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Allergy levels are increasing, so how can pharmacists help?

Patients with hayfever can download an app to track symptoms
Patients with hayfever can download an app to track symptoms

Allergic conditions seem to be becoming more common in the UK. What’s behind the rise, and how can pharmacists help this growing number of patients?

Almost half of UK adults (44%) have at least one allergy, according to charity Allergy UK. The numbers are rising, with hospital admissions for allergic reactions in England increasing by 12% between 2015-16 and 2017-18, from 25,167 to 28,177.

Professor Sheena Cruickshank, academic lead for public engagement at the British Society of Immunology, says developed countries are “seeing an increase in autoimmune diseases” such as allergies, which a 2010 study in the Clinical and Experimental Immunology journal supports. The big question is why.

In an autoimmune disease such as an allergy, the immune system reacts to a benign trigger it should ignore (such as pollen), resulting in inflammation. This causes symptoms ranging from swelling to mucus production, redness and soreness. In severe cases, allergic reactions can lead to anaphylactic shock, which can be fatal. Common allergies include hayfever, eczema, contact dermatitis, asthma and food allergies.

An allergy is not the same as intolerance, which patients may have, to certain foods for example, where someone may lack an enzyme required to digest a protein, such as lactose.

Is the hygiene hypothesis outdated?

Thirty years ago, the “hygiene hypothesis” was proposed as an explanation for rising levels of allergies. Scientists noticed that children from smaller families were more likely to suffer from hayfever than those from big families. They hypothesised this was because the former group had less exposure to infection-causing bacteria and viruses from older siblings, and that higher standards of personal hygiene might also have reduced rates of infection in childhood. They thought that suffering from fewer infections would weaken the immune system, therefore making people more susceptible to allergens later in life.

However, scientists now view the hygiene hypothesis as outdated.

Professor Cruickshank says research has moved onto “understanding how our immune system is working” and “understanding our interaction with the microbes that live in and on us, along with the microbes in our environment”. Most of these microbes don't cause disease, but contribute to the healthy functioning of the body.

Autoimmune disease is more common in the developed world, with populations moving from less developed regions to countries such as the UK showing an increase in autoimmune disease with each subsequent generation, says Professor Cruickshank. This “points to the environment” as a reason for the increase.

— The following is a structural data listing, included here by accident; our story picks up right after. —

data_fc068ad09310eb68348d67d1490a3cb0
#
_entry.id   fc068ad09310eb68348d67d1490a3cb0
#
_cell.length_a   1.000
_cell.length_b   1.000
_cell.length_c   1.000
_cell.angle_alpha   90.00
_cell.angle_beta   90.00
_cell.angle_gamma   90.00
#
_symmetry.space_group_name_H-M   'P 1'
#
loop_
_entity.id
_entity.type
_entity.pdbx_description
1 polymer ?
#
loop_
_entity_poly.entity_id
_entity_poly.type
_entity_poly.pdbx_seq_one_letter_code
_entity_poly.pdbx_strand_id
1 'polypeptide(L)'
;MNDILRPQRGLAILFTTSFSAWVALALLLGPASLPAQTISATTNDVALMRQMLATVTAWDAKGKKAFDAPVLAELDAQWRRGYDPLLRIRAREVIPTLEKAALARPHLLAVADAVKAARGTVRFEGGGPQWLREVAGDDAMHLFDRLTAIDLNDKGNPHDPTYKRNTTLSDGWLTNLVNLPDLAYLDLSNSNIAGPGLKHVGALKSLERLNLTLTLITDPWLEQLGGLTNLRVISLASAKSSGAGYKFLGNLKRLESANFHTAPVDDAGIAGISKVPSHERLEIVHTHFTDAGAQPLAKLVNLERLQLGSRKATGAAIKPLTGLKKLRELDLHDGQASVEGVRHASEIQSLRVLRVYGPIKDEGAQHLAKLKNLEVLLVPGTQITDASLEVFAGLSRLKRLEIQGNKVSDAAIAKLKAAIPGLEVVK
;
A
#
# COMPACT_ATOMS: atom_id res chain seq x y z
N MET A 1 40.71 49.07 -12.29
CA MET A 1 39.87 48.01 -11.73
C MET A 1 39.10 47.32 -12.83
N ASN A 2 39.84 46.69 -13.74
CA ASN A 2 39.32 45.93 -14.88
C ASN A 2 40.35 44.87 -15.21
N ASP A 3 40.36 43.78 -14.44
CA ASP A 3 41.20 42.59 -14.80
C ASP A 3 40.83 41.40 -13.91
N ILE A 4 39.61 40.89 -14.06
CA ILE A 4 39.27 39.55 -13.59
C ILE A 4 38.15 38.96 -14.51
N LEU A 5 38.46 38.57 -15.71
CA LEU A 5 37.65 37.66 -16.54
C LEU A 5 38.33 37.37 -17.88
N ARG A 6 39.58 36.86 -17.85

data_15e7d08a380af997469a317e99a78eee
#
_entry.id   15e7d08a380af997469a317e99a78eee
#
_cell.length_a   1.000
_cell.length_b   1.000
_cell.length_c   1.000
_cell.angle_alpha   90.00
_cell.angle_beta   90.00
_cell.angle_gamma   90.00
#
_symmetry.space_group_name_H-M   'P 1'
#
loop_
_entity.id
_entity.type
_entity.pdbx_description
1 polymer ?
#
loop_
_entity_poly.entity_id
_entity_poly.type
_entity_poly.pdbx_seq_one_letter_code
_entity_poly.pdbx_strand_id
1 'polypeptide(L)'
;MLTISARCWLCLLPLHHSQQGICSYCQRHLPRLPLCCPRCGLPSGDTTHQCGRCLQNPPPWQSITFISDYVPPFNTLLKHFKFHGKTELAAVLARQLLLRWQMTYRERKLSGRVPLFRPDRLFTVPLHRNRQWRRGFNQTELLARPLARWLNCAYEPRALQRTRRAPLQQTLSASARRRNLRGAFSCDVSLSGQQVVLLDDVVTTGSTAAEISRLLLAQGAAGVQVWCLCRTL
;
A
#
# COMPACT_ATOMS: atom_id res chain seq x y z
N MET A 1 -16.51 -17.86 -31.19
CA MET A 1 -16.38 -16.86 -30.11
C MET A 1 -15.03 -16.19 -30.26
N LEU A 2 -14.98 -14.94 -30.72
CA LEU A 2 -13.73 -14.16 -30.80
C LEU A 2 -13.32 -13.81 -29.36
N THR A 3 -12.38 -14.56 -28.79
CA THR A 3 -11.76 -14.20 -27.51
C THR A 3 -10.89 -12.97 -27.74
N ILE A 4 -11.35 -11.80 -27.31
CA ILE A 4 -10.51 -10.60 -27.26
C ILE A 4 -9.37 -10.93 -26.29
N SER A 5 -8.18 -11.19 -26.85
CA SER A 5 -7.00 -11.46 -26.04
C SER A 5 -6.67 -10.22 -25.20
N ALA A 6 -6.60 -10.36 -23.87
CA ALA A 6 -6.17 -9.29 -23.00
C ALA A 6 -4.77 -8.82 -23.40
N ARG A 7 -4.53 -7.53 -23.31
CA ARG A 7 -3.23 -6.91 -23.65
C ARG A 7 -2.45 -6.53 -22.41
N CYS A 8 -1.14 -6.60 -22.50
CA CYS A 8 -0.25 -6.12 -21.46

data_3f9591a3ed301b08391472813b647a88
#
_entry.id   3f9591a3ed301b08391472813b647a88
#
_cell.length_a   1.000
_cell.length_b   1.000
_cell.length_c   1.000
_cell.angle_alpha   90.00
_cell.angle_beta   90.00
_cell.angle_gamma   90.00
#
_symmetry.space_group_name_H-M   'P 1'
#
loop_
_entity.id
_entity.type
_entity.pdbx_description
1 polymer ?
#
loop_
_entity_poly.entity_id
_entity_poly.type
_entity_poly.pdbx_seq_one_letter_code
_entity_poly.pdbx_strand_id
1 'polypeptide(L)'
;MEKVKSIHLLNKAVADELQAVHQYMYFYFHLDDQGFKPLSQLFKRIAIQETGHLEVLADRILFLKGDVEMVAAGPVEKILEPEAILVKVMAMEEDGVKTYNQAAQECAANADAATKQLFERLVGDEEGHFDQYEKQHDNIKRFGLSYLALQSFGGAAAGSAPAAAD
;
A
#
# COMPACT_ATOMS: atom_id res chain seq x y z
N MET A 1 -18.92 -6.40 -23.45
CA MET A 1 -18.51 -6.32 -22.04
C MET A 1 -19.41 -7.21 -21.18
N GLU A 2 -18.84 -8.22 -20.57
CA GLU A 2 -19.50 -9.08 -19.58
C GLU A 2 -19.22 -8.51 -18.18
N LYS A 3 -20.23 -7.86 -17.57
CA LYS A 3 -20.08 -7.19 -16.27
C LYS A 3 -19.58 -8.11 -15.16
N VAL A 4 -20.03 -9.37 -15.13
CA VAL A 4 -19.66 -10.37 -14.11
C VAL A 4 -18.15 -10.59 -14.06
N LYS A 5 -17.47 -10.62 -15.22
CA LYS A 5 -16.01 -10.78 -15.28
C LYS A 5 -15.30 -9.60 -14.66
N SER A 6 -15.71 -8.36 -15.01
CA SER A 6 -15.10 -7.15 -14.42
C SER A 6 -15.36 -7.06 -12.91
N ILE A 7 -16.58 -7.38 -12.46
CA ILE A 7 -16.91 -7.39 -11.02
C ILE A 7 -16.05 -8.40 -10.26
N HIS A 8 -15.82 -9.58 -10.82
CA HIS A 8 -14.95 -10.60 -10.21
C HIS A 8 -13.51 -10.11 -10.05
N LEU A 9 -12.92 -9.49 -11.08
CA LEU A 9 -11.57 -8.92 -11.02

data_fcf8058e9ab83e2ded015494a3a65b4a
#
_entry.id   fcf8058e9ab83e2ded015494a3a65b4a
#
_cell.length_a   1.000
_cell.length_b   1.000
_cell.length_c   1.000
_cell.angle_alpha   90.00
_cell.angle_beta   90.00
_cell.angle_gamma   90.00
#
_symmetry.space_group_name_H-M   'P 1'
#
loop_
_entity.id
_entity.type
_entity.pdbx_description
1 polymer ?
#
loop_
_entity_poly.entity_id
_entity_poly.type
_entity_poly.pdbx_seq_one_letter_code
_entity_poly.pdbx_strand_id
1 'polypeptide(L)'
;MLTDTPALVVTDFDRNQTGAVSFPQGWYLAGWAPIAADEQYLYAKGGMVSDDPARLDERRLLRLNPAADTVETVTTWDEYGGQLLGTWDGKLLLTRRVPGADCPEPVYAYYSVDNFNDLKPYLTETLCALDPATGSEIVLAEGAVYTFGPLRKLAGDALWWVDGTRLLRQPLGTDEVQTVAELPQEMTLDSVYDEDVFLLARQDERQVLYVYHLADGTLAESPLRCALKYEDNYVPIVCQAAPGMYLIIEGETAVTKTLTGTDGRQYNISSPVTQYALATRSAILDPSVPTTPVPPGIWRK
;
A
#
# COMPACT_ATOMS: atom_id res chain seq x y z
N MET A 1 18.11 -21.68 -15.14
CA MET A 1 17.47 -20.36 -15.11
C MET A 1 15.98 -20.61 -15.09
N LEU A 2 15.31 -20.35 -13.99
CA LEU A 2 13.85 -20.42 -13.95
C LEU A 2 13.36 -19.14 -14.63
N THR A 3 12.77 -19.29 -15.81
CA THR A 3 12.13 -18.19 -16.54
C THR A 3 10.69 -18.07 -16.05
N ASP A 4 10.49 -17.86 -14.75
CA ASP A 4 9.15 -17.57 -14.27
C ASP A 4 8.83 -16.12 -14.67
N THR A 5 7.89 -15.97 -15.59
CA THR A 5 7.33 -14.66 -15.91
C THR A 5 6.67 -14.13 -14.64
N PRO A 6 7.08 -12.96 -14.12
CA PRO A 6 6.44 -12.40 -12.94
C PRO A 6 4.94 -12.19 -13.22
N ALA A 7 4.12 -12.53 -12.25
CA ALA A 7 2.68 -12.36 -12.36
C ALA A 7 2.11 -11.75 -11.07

Amena Warner (pictured below), head of clinical services at Allergy UK and a clinical nurse specialist in immunology, says the hygiene hypothesis is “misleading” and has not led to better understanding of the rise in allergies. “You have to be mindful of hygiene – you don’t want infections being transmitted,” she adds.

Diet seems to play an important role in the development of food allergies, determining whether or not there has been “introduction of allergenic food into the early weaning diet of infants”, Ms Warner says.

Proper diagnosis

It’s important that allergies to substances such as foods and medicines are properly diagnosed. “Patients need to be referred to a clinical immunologist or allergy specialist,” says Professor Cruickshank. Pharmacists should advise people to seek a referral from their GP, and not rely on someone who claims to be able to diagnose allergy through other means, she says. “There is no DNA test [for allergy] and tests that look for electrical vibrations also don’t work,” she stresses.

If you suspect a patient has an allergic condition like hayfever or eczema, you are well placed to support them. Professor Cruickshank says the first step is to “get a case history and focus on treatments that deal with the symptoms”.

People with hayfever can download an app, Britain Breathing, from the British Society of Immunology, to track symptoms. This may help them identify triggers, she says.

Managing allergy symptoms

Lila Thakerar MBE (pictured below), superintendent pharmacist at Shaftesbury Pharmacy in Harrow, says she is “definitely seeing more people coming to the pharmacy to ask for relief and advice about allergies”.

She believes the best way to help people to prevent allergic reactions and manage symptoms is to give appropriate treatment and advice, such as trying to stay away from pollen during the hayfever season.

Pharmacists can also download information for patients about allergies from the Allergy UK website.


Community pharmacists should ensure they have a full range of treatments for adults and children in stock and display them prominently during the hayfever season, which can start in March and end in September.

Terry Maguire, superintendent pharmacist at Maguire Pharmacy in Belfast, says his pharmacy has had a section in place for hayfever since mid-March. He has also been giving staff training in preparation for the hayfever season.